The Cambridge creative agency The District came in to introduce a very different and special task to us: branding an object. The aim is to approach the brief in a more abstract and challenging, less formulaic way and to understand branding in the sense of understanding the “soul” and the “tone” of the object.
The object that I chose is a paperclip. I started off mind mapping to see what I associate with a paper clip. Then I researched the history of the paperclip, moving on to the ways it can be used (and misused), then onto paperclip symbolism and meanings. 
Deriving from my research I came to decide that I would like to work with what the paperclip symbolises and stands for, for the concepts, the “character” that its nature consists of. I thought about a “culture of the paperclip”, a lifestyle and way of thinking that puts the attributes of a paperclip to its basis. The paperclip functions as a sort of umbrella term or rather umbrella object for ideals and concepts that the paperclip lifestyle would embrace. 
Looking at the functionality of the paperclip, it is an object of perfect design. It holds paper together by gripping without tearing and storing without tangling. It is small, yet strong. Simple, yet perfectly designed. It is sturdy, yet flexible and malleable and therefore it can change and adjust if its function changes, e.g. when it is used for lock picking, to eject sim cards or even as a nail cleanser (and many more). Paperclips attach things together and can be attached to each other themselves. In WWII the paperclip turned into a national symbol of resistance against German occupiers and local Nazi authorities in Norway. By attaching a paperclip to their clothes, wearers denoted solidarity and unity, being bound together. A strong symbolism which I intend to pick up on in my project. The paperclip can become a symbol of the celebration of union, collaboration and love. To make a paperclip function, the big and the small tongue of it need to work together. Big without small is nothing. It can symbolise what holds us together, both as a society and in our individual relationships.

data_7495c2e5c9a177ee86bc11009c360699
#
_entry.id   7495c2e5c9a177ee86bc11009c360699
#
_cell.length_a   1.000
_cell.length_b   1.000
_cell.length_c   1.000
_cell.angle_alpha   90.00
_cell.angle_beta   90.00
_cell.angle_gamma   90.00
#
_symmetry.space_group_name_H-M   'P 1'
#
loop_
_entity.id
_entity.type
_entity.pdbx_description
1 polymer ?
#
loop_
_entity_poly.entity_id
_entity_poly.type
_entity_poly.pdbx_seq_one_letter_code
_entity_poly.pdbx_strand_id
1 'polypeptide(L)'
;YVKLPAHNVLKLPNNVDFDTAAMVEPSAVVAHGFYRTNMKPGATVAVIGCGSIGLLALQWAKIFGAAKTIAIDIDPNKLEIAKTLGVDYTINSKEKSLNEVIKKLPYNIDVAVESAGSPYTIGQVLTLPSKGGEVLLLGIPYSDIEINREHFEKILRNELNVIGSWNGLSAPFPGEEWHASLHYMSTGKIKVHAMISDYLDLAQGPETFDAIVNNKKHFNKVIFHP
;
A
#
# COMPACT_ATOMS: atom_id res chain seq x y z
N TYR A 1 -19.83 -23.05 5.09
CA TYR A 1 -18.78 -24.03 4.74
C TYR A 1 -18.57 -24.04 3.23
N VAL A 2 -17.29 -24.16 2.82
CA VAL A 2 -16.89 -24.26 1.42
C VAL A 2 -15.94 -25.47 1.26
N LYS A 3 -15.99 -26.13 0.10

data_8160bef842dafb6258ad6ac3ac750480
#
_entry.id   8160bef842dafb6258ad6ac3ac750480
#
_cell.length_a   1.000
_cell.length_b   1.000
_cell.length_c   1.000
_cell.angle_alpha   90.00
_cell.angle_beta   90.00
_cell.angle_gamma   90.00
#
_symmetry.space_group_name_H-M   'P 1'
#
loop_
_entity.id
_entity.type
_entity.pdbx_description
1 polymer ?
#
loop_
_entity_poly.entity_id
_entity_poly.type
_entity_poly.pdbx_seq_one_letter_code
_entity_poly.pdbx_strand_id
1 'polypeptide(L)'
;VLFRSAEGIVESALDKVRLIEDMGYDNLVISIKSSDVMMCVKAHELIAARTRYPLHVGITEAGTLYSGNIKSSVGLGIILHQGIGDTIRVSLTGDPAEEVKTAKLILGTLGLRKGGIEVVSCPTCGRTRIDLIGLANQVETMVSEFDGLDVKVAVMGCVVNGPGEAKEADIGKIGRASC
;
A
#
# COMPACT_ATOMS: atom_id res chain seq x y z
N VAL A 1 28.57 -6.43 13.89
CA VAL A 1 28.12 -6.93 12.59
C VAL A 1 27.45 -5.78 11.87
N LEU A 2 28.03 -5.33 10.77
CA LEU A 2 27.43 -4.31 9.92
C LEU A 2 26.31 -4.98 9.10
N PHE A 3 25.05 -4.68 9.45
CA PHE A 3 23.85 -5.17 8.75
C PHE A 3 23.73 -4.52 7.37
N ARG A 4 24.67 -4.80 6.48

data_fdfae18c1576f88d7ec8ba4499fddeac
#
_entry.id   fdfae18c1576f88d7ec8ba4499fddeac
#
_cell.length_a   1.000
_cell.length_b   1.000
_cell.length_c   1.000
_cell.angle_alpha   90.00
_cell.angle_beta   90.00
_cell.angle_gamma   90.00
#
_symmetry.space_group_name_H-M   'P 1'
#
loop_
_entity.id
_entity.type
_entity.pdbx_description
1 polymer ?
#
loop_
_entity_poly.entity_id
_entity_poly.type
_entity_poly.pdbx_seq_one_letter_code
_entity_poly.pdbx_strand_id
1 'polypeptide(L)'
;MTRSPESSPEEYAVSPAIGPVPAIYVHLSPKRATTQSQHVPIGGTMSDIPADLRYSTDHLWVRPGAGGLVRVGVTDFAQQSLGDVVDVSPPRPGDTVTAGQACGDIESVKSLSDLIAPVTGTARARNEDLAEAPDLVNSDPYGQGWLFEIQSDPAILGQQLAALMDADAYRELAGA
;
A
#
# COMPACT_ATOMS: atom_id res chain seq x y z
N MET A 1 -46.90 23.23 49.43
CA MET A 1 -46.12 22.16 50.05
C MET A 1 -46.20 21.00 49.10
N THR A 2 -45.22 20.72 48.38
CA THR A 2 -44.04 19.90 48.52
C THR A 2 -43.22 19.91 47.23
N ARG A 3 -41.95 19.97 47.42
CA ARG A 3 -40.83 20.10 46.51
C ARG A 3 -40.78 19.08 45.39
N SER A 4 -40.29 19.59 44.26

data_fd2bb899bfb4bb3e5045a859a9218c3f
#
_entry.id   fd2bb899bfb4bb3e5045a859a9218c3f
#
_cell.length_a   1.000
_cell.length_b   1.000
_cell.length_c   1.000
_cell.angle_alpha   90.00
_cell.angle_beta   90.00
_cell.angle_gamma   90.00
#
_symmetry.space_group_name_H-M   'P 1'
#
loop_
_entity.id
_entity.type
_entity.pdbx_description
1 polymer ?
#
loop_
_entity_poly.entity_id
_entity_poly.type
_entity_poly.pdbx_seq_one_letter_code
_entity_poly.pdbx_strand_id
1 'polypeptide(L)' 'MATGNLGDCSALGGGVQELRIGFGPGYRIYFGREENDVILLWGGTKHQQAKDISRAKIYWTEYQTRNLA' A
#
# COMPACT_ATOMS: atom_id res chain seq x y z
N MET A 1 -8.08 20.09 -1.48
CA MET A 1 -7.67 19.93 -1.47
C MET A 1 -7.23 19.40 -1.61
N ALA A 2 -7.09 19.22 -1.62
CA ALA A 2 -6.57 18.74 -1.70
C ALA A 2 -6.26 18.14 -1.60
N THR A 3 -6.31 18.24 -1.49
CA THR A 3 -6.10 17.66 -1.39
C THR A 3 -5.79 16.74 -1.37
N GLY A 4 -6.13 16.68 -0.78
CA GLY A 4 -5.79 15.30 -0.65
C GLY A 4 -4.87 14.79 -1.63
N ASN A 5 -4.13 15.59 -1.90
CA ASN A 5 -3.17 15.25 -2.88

Furthermore the paperclip forms the basis of the principle of order. As a small everyday object it has not only the function of keeping documents in order, using it evokes being organised. Having been used ever since it has started to be mass produced in Britain in the 1870s by “The Gem Manufacturing Company”, it also reflects continuity: clever design lasts, no matter how little and mundane the object might be. 
What the paperclip evokes and symbolises can be transferred to our lives and thereby identify a lifestyle that can be summed up by the paperclip. Of course, our bodies are more complex than a paperclip. But essentially the way our bodies are “designed” is just as clever and perfect as the design of the paperclip. We are sturdy, but we are also flexible. We can change ourselves and adapt our behaviours and actions when our lives change. We attach ourselves to a wide variety of things, be it jobs, activities or material objects. We also attach ourselves to each other and form relationships. When we are in a relationship we will ideally do what the paperclip does: we hold on to each other without tearing each other apart, our grip is strong enough to stay together but loose enough to give each other the freedom to go without pain and destruction. 
In my project I would like to celebrate the qualities of the paperclip, in a way that they can be compared with the qualities of an individual.
Earlier versions:
Back to Top